Jim Patton recalls feeling determined and excited as he left a voice message for Nanaimo relatives "lost" to his family for more than 100 years.
"We had heard rumours our great-grandmother had two brothers, who left (England) to mine for gold . . . but they were really a mystery," said Patton, a California resident.
It wasn't until he discovered a fragile, old letter in a family chest that Patton started wondering about his Canadian ties. The letter was written by Josephine Harper in 1915 to his great-grandmother, informing her about the death of her brother James. It was the last correspondence between the family and addressed from Departure Bay.
"I thought 'what the heck, I am going to see what I can find,'" Patton said. "I looked online and by God there was this (Nanaimo Daily News) article on the Harpers - my relatives."
He tracked down the phone number for Jim Harper, a descendent of one of the brothers, and left a message saying he could be family with information to share. Harper responded within the day - and a family that parted ways 100 years ago is now planning to reunite.
"I had no idea my great-grandfather even had a sister," said Harper, smiling. "But I recognized my grandma's handwriting in the letter right away . . . and we've been trading information back and forth ever since."
Joseph and James Harper set sail from Whitehaven, England, in the 1870s, rumoured to be searching for gold. They landed in Departure Bay in Nanaimo, where Joseph purchased waterfront property and opened a saloon. He sold creek water to coal ships and the "best brands" of wine, ale and cigars to the legion of sailors anchoring offshore. Joseph even offered a ferry service for a few months to those able to pay the 25-cent fee, while his brother James -who reportedly found two gold nuggets -spent his days in a cabin on the family property. For close to 134 years their descendents have lived on the same land and those remaining say they've never heard talk of the brothers' sister, Mary Jane.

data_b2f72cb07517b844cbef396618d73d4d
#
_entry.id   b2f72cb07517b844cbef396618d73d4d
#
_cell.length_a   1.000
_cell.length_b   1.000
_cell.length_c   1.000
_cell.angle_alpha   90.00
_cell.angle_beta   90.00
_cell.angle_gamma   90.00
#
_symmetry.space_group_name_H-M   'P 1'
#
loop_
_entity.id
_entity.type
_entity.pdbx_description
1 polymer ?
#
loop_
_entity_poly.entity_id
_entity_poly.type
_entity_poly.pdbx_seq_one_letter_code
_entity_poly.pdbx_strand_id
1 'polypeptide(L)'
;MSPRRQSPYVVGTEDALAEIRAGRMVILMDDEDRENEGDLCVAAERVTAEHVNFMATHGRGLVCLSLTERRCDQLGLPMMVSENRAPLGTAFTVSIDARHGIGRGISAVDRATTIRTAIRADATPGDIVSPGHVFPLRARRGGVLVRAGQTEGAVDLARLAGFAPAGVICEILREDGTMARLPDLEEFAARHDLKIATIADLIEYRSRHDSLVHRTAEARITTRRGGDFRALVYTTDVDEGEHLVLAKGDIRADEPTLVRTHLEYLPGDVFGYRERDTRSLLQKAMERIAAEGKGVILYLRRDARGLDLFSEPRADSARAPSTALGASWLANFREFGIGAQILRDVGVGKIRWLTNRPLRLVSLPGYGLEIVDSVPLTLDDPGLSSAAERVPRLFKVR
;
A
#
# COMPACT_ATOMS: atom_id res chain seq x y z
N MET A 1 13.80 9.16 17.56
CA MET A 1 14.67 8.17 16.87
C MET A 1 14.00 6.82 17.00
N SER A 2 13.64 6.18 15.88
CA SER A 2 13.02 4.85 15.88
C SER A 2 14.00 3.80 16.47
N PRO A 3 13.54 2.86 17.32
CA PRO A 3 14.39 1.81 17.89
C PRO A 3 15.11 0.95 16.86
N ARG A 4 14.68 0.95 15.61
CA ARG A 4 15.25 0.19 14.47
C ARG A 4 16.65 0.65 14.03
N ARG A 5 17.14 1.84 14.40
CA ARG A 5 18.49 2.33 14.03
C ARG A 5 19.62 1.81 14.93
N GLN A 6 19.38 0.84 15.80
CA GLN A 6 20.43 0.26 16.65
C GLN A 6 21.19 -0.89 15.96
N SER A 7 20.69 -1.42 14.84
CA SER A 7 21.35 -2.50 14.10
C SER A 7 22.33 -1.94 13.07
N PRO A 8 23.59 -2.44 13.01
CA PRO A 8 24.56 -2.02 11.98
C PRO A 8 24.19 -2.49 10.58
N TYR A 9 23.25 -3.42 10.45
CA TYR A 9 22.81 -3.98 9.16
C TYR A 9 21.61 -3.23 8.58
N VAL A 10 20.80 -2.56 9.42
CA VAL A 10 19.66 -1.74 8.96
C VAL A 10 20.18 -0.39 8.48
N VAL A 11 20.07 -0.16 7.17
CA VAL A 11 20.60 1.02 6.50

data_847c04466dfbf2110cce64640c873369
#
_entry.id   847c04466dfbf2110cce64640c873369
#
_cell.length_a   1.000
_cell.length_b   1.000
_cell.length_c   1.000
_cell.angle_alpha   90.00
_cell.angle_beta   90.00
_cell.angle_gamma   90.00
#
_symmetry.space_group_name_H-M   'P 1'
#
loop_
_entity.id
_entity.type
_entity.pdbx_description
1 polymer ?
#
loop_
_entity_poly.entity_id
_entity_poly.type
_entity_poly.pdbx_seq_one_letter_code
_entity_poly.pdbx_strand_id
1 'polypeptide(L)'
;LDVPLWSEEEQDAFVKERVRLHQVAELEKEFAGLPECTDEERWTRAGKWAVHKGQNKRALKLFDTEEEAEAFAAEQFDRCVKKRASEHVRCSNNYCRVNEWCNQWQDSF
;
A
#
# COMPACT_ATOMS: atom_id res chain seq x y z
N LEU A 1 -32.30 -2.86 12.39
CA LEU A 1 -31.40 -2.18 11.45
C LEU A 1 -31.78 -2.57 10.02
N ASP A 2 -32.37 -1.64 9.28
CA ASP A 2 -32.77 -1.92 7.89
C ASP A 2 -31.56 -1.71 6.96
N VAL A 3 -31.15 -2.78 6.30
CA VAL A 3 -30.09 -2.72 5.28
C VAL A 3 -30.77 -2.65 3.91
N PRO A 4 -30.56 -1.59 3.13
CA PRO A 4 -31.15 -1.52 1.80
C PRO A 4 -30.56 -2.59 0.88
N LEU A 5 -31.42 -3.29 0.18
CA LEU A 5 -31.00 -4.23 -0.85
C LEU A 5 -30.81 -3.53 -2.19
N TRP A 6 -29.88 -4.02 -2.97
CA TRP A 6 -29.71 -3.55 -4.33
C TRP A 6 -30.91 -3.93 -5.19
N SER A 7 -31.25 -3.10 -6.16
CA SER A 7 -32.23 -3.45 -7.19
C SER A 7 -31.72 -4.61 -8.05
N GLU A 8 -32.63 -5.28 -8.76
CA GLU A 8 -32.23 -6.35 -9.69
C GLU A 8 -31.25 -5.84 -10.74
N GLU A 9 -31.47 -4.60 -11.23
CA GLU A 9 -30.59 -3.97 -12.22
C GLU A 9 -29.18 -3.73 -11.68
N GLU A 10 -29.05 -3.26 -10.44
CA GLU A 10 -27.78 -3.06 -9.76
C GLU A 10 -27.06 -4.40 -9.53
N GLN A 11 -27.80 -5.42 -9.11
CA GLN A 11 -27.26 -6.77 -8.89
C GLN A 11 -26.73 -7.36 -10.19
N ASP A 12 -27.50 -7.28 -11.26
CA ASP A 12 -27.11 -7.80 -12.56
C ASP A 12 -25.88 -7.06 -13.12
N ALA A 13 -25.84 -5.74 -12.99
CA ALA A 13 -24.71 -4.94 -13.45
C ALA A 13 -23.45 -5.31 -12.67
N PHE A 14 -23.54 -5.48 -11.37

Jim's sister Irene Luknowsky, 75, had an old black-and-white family photograph of her great grandfather, Joseph, and always wondered who the young woman was beside him. Her name is just one of the family mysteries they are now starting to unravel.
"It's been very exciting and it is neat how it all came together," Luknowsky said. "I wish (our grandma and our aunt) were still here so we could ask them questions."
Patton, 71, started researching the history of his great grandmother six months ago, curious to know more about his heredity. She had arrived from England with her eight daughters in 1902, after her husband fell to his death while working on the White Star Line. They settled in New Jersey and the family has always "been close," he said. But there was always the lingering question of what became of the brothers and their descendents.
"I think it's surreal . . . and kind of joyful that we found each other after 100 years," he said. "We are virtually the same age with the same blood flowing through our veins and we never knew about each other."
The relatives are swapping memorabilia and are planning to a family reunion.
" We want to hear from you. Send comments on this story to email@example.com. Letters must include daytime phone number and hometown.
[Tamara Cunningham, Daily News] / Irene Luknowsky, Beverly Harper and Jim Harper have discovered a new branch in the family tree. The knowledge is helping them solve mysteries, including the names of the people present in old family photographs.; / A letter written by Jim Harper's grandmother to his great-grandmother.;
© Copyright 2013